Commissioned by virtualization management vendor Veeam and conducted by research group Vanson Bourne, the V-Index survey of more than 500 large businesses found that 92 percent have adopted virtualization, and deployed an average of 470 virtual machines. Although VMware is still the most widely used, it turns out multiple hypervisors in the same data center is fast becoming the norm. And with VMware's latest price increases, Microsoft and Citrix have a chance to chip into its lead.
[ Doing server virtualization right is not so simple. InfoWorld's expert contributors show you how to get it right in this 24-page "Server Virtualization Deep Dive" PDF guide. ]
IN PICTURES: The hottest virtualization products at VMworld
Fully 58 percent of companies using virtualization call VMware their primary hypervisor, while 20.2 percent put Citrix at the top of the list and 18.6 percent count Hyper-V first.
Yet when counting all virtualization use, 84 percent of virtualizing companies use VMware, 61 percent use Hyper-V, 55.4 percent use Citrix's XenServer and 12 percent use other hypervisors. Only 3 percent use an "other" hypervisor as their main one.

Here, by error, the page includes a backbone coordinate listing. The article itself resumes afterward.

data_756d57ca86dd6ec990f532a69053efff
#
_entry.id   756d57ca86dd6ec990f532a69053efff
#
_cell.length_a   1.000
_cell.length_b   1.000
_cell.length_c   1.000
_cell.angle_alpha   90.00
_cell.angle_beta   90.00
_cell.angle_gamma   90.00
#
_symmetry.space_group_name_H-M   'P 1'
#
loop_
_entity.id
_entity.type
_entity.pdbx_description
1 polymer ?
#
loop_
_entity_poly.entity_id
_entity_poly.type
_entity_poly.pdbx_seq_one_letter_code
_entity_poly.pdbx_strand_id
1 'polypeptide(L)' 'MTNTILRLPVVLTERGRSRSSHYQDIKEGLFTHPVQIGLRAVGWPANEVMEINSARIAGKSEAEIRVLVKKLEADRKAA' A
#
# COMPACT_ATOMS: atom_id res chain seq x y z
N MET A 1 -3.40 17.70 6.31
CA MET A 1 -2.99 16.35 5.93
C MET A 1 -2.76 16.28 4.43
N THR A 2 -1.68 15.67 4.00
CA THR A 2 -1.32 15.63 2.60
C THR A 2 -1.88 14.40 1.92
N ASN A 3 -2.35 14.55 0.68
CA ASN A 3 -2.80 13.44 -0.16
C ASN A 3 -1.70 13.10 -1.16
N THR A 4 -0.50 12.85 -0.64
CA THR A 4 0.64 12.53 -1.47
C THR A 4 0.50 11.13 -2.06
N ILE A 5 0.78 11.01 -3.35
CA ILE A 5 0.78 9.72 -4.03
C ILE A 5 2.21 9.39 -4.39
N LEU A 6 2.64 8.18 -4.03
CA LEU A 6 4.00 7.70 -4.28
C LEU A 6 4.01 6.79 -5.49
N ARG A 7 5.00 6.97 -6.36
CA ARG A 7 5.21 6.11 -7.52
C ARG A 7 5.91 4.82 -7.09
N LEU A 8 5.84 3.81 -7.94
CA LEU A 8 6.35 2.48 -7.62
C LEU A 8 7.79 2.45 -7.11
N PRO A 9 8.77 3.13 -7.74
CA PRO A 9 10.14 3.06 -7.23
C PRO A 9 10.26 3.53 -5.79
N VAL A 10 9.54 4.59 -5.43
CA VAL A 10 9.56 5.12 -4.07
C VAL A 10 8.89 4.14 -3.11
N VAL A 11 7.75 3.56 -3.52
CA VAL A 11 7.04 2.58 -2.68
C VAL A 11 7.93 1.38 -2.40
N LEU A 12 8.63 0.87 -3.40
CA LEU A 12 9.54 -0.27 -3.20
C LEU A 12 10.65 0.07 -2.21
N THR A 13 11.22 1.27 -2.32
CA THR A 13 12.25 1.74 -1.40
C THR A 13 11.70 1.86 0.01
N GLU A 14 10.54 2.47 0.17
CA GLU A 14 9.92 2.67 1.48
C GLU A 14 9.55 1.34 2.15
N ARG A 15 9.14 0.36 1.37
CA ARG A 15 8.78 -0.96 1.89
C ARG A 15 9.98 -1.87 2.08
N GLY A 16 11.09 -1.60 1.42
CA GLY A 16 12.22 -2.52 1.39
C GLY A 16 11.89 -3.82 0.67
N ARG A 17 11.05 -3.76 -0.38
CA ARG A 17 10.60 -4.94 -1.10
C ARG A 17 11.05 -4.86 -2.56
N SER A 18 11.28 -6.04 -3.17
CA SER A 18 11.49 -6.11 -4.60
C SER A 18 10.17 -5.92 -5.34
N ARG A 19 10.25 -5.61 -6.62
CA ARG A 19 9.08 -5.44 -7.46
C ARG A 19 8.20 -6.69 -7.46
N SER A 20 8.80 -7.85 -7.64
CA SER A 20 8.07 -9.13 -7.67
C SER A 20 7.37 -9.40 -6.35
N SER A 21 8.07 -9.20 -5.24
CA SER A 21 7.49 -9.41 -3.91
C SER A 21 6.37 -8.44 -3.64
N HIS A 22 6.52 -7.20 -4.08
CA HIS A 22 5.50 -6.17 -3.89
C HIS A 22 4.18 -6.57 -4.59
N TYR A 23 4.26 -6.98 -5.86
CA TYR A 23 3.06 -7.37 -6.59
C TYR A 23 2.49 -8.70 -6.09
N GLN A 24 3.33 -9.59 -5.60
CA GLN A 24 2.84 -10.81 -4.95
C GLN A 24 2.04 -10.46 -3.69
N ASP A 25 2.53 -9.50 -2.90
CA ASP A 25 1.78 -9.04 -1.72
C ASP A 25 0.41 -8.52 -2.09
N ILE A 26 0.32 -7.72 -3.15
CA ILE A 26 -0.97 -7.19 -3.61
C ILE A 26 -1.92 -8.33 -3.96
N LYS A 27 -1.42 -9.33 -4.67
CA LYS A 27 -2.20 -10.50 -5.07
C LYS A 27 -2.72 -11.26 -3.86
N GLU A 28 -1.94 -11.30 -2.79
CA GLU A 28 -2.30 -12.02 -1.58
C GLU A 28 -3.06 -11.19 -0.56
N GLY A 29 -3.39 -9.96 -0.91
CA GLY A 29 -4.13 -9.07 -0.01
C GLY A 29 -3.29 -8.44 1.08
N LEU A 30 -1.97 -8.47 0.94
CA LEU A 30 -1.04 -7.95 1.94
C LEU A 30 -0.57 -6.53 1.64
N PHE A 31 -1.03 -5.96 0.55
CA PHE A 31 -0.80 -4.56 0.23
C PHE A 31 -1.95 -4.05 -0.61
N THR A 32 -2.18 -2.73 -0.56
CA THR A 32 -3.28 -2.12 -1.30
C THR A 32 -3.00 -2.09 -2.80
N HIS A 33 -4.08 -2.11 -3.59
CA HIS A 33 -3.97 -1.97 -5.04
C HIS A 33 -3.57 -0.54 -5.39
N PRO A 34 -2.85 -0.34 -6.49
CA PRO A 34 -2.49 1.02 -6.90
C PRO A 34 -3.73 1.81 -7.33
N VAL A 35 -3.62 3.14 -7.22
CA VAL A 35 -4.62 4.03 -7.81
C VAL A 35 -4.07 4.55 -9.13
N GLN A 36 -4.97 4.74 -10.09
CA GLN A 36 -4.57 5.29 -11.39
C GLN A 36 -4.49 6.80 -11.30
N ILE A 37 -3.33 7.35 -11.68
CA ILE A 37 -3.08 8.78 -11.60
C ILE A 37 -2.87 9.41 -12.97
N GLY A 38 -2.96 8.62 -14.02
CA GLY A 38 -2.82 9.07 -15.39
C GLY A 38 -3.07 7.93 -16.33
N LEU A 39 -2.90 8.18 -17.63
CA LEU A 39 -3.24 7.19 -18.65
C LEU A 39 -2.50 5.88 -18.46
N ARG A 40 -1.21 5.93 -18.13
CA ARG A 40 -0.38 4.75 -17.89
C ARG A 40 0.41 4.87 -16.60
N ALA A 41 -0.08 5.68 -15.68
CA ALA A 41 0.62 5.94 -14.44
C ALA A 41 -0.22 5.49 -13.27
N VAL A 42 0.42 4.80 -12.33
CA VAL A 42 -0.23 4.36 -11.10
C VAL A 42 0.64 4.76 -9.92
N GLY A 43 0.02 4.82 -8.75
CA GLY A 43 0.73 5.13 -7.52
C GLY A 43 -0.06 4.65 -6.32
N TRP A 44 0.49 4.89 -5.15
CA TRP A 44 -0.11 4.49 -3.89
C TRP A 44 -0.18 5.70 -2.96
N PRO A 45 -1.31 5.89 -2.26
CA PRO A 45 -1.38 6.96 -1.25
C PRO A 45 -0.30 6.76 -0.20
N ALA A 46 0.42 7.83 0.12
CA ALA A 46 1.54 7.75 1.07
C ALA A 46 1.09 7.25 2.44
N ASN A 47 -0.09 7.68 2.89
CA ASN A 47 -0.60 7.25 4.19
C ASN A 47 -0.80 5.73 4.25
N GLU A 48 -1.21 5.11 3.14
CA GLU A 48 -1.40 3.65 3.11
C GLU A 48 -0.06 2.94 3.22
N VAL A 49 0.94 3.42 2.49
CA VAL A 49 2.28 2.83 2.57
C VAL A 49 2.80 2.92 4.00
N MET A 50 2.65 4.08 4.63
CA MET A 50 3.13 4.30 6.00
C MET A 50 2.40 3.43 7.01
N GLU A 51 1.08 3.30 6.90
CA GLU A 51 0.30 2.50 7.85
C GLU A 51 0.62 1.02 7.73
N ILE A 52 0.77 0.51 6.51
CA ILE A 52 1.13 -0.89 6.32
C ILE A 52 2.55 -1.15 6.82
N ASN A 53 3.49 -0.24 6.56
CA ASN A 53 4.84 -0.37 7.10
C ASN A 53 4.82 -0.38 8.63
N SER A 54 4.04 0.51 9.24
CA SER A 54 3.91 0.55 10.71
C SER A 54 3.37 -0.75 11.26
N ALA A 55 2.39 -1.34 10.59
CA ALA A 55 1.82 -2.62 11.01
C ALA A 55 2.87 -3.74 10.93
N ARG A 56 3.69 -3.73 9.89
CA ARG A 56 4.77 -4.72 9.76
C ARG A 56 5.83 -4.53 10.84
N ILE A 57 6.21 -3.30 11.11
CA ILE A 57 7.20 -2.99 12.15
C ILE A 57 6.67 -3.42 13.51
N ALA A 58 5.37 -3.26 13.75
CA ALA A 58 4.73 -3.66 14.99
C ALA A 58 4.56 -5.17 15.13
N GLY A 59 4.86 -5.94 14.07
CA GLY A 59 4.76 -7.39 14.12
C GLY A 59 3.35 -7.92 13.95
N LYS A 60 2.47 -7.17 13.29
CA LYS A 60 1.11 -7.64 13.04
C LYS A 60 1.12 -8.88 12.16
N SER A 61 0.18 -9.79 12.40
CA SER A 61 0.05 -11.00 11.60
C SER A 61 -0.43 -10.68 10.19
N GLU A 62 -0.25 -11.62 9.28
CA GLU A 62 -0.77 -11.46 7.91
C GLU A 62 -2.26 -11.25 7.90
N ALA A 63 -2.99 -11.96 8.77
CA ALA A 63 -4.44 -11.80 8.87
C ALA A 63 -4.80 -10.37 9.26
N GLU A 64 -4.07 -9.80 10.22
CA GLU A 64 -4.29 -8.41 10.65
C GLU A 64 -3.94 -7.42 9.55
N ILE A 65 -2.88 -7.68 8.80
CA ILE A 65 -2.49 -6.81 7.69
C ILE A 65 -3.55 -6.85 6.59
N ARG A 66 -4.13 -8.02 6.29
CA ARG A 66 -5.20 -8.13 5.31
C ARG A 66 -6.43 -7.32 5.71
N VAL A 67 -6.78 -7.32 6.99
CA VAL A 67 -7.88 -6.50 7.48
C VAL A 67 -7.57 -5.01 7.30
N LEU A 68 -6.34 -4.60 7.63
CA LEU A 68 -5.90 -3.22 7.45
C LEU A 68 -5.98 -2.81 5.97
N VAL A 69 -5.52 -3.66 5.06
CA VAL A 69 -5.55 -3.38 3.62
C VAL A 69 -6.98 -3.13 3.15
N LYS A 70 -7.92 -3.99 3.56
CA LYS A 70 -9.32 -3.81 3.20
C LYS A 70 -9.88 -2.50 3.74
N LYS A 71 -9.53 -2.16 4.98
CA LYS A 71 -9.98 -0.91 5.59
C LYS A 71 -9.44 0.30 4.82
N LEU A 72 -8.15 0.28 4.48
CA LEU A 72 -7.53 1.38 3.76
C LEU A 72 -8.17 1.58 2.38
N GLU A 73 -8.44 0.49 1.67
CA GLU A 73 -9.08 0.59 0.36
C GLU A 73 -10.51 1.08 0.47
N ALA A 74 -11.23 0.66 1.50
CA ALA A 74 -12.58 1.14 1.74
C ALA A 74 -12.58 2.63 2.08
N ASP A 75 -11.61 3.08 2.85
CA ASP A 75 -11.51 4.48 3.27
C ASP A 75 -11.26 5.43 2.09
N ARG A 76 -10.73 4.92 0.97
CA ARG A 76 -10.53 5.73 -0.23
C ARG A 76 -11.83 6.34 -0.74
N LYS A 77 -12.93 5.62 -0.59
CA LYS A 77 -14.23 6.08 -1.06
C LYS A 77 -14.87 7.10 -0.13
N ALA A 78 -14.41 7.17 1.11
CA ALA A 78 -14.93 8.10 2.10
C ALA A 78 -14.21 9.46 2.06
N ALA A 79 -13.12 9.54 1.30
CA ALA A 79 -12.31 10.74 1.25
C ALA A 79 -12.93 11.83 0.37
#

Vanson Bourne surveyed IT decision makers at 544 organizations in the United States, United Kingdom, France and Germany, each of which has at least 1,000 employees. Exactly half of the companies use virtualization.
The results suggest that Microsoft, until recently an also-ran in the virtualization market, is making progress. But with VMware being counted as the main hypervisor for nearly 60 percent of customers, it seems VMware is still the top choice for running mission critical applications.
Veeam said it will update the survey every three months.
While Veeam's survey provides a snapshot of today's usage, IDC's latest quarterly numbers show that customers are continuing to buy VMware products at a rapid pace.
In Q1 2011, worldwide sales of new virtualization licenses deployed into production on new or existing servers was 58 percent VMware, 26 percent Microsoft and 8 percent Citrix, with others accounting for the remainder, according to IDC.
Overall, 20 percent of new x86 servers have virtualization technology pre-installed or installed at the time of deployment, IDC also says. While Veeam's numbers suggest that most enterprises are using virtualization, the IDC survey shows that doesn't mean most of their servers are virtualized.
In fact, Veeam's survey also showed that just under 40 percent of servers are virtualized, with an average consolidation ratio of six virtual servers per host.